My dread was confirmed... I realised where this was heading. I knew what that meant. And when I read his last post on Google Plus, it was confirmed. Andrew was dying. 

And this development meant that he may not have much longer...  

 What do I say to that? How could I ease their pain? Their struggle?


They're star-crossed lovers... Through and through.

His dream was to get married to the love of his life...


And HE WAS DOING THAT.


He DID manage to make and conduct his marriage. In fact... it was the day before his husband messaged me about his hospitalisation...
He'd fulfilled his dream.
But now what?

We see, and revere stories, of star-crossed lovers; staying by eachother til the end... we hold them up in high stead, their stories inspire us, and make us hope for love and joy such as that... But what we don't see in stories like Romeo and Juliet and The Fault In Our Stars, what we can never understand nor feel is the lingering pain felt for lifetimes by the mothers, fathers, children, friends and lovers of those who've passed.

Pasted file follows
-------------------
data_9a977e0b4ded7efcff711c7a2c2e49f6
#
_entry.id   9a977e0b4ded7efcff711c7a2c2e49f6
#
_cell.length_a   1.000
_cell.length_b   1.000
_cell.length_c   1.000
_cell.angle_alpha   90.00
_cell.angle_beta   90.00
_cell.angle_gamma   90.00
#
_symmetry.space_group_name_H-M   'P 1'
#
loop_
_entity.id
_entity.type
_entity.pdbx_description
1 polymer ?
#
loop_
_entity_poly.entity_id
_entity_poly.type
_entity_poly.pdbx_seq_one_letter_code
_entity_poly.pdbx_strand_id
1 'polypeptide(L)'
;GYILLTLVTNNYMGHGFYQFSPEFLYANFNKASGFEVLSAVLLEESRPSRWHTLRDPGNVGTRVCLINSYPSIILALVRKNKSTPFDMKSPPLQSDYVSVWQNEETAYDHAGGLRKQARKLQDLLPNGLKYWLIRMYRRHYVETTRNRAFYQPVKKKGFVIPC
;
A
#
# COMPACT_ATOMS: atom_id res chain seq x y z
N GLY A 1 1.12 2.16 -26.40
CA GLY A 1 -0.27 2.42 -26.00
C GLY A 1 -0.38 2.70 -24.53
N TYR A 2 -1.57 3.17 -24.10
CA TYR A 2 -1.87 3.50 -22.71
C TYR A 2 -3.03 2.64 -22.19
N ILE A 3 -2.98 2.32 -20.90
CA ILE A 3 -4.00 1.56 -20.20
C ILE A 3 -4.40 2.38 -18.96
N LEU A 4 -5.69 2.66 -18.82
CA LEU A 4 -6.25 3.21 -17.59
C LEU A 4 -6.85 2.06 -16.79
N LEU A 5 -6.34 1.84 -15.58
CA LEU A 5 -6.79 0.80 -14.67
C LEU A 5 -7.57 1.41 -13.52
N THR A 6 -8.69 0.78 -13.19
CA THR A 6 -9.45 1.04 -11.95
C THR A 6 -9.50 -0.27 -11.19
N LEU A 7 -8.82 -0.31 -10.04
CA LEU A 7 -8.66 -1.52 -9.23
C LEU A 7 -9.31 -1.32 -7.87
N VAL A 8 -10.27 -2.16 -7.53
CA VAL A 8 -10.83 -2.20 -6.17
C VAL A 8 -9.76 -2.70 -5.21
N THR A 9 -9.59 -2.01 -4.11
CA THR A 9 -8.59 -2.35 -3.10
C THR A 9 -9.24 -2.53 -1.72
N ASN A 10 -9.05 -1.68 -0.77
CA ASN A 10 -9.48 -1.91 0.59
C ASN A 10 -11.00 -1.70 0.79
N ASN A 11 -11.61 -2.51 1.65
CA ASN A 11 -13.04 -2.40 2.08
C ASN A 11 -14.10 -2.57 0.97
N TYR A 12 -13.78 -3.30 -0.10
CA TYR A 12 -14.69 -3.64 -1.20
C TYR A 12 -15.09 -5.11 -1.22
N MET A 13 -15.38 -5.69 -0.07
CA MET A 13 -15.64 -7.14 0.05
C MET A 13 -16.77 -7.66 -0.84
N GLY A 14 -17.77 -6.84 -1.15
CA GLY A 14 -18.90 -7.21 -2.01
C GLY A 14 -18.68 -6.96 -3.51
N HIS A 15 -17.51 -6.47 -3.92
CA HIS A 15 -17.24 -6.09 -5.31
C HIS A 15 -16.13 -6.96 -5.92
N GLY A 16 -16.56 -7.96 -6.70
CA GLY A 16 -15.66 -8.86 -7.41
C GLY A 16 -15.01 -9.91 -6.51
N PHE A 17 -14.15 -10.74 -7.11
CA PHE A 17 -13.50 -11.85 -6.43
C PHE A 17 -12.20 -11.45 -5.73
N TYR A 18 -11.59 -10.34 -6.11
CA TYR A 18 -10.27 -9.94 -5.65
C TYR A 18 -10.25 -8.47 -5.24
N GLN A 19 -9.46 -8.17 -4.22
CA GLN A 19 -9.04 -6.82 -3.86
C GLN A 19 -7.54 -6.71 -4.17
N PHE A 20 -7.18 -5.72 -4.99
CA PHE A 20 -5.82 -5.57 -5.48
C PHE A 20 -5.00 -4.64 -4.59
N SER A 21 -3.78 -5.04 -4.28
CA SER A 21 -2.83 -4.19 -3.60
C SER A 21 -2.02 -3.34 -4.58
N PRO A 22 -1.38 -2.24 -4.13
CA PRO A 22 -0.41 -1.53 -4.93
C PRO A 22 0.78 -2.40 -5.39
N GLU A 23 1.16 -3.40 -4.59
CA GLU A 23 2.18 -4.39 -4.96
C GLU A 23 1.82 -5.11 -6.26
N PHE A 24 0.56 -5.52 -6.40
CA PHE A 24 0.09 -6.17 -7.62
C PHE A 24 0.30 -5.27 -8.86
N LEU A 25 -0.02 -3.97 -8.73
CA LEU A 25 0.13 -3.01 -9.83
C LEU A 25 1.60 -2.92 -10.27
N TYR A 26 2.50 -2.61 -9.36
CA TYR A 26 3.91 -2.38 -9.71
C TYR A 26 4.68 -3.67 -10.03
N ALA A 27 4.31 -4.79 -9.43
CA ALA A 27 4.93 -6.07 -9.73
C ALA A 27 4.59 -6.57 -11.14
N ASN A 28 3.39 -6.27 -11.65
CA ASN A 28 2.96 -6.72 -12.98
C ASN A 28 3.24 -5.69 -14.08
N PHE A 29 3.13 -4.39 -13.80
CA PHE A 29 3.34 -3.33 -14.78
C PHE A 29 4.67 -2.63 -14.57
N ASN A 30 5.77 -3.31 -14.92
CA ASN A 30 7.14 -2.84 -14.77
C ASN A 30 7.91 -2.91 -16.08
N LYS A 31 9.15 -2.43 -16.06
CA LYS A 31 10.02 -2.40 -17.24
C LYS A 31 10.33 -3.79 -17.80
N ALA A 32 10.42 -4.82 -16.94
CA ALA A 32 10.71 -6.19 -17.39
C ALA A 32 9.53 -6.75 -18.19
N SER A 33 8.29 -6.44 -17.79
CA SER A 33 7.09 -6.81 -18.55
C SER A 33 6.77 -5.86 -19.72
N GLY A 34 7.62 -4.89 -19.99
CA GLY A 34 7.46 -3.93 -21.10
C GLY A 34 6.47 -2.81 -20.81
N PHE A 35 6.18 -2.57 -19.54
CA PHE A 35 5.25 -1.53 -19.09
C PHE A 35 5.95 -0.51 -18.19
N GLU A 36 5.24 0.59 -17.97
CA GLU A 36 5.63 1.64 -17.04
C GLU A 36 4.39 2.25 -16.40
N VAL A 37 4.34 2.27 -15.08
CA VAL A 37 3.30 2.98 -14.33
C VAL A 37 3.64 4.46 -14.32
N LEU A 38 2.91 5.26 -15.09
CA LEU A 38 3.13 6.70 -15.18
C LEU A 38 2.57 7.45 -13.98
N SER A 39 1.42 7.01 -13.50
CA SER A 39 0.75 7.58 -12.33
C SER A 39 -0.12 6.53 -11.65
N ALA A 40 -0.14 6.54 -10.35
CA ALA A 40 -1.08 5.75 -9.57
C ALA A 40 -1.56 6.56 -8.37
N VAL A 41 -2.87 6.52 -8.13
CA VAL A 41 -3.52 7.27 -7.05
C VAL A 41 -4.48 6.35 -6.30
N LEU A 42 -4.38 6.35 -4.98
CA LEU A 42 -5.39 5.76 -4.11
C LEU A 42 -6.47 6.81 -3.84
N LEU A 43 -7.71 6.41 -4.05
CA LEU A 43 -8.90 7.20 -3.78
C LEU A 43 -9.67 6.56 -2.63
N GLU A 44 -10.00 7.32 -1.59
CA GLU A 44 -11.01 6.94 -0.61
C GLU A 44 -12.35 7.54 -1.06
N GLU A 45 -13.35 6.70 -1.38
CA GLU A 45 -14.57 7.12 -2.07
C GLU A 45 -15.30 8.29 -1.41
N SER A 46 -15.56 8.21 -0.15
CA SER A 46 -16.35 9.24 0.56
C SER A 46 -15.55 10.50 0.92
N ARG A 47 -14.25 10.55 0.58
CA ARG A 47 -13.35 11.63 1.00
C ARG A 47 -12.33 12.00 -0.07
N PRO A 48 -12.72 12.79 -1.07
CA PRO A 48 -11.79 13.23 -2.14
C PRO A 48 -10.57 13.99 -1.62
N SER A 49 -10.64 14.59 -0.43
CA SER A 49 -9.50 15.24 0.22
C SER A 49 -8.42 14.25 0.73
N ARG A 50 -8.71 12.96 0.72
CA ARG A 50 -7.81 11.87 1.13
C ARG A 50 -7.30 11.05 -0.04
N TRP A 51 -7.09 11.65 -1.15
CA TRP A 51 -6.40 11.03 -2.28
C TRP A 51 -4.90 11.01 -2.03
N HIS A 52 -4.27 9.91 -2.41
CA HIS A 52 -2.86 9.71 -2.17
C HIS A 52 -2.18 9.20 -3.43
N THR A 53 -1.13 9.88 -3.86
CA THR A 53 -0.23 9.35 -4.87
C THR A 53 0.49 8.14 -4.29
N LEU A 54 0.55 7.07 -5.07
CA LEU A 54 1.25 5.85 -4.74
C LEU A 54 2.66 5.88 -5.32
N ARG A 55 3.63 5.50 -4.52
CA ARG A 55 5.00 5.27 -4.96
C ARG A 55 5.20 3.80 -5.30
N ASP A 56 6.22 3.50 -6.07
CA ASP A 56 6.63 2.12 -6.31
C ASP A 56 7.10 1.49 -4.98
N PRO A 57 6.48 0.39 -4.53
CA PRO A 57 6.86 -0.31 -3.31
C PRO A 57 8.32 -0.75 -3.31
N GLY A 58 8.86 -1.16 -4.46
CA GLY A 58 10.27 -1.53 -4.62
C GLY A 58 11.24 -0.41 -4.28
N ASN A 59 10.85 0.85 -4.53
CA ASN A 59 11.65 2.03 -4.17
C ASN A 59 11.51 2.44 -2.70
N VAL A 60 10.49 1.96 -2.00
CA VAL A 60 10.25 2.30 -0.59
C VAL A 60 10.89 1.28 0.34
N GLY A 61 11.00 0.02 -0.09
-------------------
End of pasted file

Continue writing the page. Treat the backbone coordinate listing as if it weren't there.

Andrew's husband, like many around the world, is right now being forced to watch on as his loved ones suffers, and possibly dies, right before his eyes... How could I tell him that it'd be alright? How could I ease his pain?   

Andrew himself, though he'd made it, and fulfilled his dream of getting married to the love of his life, was still, in his own words, "terrified" of what was to come... And he wanted his friends to know that. Contrary to what people thought, he didn't feel brave or strong, but rather terrified. Who wouldn't be? In truth, most, if not all cancer patients are...



I tried for ages to write and send his husband some words that could ease both their pains. Some magical combination of letters and phrases that could absolve them of their torment, and bring about some relief... but... in the midst of this... tragedy... I couldn't think of any. 


I ended up sending him this.